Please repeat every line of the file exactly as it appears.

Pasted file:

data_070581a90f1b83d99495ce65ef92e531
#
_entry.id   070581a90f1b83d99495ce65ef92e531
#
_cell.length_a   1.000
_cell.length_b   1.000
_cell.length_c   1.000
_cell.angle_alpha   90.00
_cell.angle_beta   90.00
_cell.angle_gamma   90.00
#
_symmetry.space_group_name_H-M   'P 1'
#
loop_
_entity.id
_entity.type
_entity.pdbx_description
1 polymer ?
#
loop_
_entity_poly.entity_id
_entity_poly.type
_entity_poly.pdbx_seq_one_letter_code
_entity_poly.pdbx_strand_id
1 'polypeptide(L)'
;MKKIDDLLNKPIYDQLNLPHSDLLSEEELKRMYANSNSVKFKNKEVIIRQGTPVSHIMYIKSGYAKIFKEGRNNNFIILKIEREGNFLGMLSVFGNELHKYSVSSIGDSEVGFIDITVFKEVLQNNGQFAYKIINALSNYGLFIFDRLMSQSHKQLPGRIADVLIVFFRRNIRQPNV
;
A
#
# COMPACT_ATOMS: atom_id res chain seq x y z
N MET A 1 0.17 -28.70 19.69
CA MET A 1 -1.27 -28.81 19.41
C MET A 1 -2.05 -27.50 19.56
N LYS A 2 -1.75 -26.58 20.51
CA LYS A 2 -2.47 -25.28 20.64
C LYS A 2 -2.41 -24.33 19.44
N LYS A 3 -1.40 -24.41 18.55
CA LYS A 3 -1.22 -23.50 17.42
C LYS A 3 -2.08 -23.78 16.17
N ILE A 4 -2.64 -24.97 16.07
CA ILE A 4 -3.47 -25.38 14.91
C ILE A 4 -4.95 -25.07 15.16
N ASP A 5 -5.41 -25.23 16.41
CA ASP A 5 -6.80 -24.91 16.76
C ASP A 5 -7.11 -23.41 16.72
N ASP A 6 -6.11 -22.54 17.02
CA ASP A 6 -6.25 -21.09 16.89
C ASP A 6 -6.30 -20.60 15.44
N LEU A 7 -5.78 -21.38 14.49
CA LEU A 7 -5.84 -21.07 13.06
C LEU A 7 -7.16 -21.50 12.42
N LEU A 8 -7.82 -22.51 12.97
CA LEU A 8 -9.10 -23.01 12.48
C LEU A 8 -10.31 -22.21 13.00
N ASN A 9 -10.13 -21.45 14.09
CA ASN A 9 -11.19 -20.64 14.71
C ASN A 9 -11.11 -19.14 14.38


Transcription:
data_070581a90f1b83d99495ce65ef92e531
#
_entry.id   070581a90f1b83d99495ce65ef92e531
#
_cell.length_a   1.000
_cell.length_b   1.000
_cell.length_c   1.000
_cell.angle_alpha   90.00
_cell.angle_beta   90.00
_cell.angle_gamma   90.00
#
_symmetry.space_group_name_H-M   'P 1'
#
loop_
_entity.id
_entity.type
_entity.pdbx_description
1 polymer ?
#
loop_
_entity_poly.entity_id
_entity_poly.type
_entity_poly.pdbx_seq_one_letter_code
_entity_poly.pdbx_strand_id
1 'polypeptide(L)'
;MKKIDDLLNKPIYDQLNLPHSDLLSEEELKRMYANSNSVKFKNKEVIIRQGTPVSHIMYIKSGYAKIFKEGRNNNFIILKIEREGNFLGMLSVFGNELHKYSVSSIGDSEVGFIDITVFKEVLQNNGQFAYKIINALSNYGLFIFDRLMSQSHKQLPGRIADVLIVFFRRNIRQPNV
;
A
#
# COMPACT_ATOMS: atom_id res chain seq x y z
N MET A 1 0.17 -28.70 19.69
CA MET A 1 -1.27 -28.81 19.41
C MET A 1 -2.05 -27.50 19.56
N LYS A 2 -1.75 -26.58 20.51
CA LYS A 2 -2.47 -25.28 20.64
C LYS A 2 -2.41 -24.33 19.44
N LYS A 3 -1.40 -24.41 18.55
CA LYS A 3 -1.22 -23.50 17.42
C LYS A 3 -2.08 -23.78 16.17
N ILE A 4 -2.64 -24.97 16.07
CA ILE A 4 -3.47 -25.38 14.91
C ILE A 4 -4.95 -25.07 15.16
N ASP A 5 -5.41 -25.23 16.41
CA ASP A 5 -6.80 -24.91 16.76
C ASP A 5 -7.11 -23.41 16.72
N ASP A 6 -6.11 -22.54 17.02
CA ASP A 6 -6.25 -21.09 16.89
C ASP A 6 -6.30 -20.60 15.44
N LEU A 7 -5.78 -21.38 14.49
CA LEU A 7 -5.84 -21.07 13.06
C LEU A 7 -7.16 -21.50 12.42
N LEU A 8 -7.82 -22.51 12.97
CA LEU A 8 -9.10 -23.01 12.48
C LEU A 8 -10.31 -22.21 13.00
N ASN A 9 -10.13 -21.45 14.09
CA ASN A 9 -11.19 -20.64 14.71
C ASN A 9 -11.11 -19.14 14.38